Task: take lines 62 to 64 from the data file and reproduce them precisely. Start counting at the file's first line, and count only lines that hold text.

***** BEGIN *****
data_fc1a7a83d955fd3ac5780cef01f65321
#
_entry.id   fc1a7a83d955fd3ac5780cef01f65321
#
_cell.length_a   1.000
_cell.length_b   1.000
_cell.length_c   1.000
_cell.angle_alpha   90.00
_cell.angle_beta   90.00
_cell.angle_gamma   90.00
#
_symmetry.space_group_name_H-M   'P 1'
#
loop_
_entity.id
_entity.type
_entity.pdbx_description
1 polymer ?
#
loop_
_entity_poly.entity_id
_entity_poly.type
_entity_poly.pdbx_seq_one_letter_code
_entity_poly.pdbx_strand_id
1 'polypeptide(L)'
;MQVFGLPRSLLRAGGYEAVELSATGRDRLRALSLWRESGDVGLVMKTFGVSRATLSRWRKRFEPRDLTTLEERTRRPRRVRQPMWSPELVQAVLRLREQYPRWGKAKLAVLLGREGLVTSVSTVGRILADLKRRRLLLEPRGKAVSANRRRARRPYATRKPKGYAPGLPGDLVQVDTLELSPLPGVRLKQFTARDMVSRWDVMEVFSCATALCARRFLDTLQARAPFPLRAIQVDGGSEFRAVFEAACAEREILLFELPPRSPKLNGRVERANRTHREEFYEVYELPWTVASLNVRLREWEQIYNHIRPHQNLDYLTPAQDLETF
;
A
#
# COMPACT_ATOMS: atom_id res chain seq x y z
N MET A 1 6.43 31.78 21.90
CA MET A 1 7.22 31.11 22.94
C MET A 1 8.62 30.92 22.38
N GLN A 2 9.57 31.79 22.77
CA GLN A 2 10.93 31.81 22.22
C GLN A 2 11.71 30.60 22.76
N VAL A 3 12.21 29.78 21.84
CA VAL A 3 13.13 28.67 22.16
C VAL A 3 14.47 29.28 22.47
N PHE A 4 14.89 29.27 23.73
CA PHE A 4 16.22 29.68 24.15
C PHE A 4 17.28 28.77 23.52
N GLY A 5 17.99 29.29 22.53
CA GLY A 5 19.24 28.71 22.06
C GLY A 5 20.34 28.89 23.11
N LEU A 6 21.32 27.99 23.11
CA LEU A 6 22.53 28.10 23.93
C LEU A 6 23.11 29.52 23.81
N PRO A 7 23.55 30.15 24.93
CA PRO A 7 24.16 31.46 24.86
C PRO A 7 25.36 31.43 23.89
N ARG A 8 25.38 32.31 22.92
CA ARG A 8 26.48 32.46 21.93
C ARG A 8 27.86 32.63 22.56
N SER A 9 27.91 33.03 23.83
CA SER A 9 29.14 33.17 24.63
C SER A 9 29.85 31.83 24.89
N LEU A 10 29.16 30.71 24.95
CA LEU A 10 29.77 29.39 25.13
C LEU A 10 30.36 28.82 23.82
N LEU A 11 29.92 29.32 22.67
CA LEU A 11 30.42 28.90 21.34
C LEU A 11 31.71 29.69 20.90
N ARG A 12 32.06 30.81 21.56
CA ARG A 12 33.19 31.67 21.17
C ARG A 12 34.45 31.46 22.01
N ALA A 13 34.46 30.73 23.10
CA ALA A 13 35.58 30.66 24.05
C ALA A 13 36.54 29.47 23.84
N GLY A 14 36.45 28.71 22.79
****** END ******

CA LEU A 11 30.42 28.90 21.34
C LEU A 11 31.71 29.69 20.90
N ARG A 12 32.06 30.81 21.56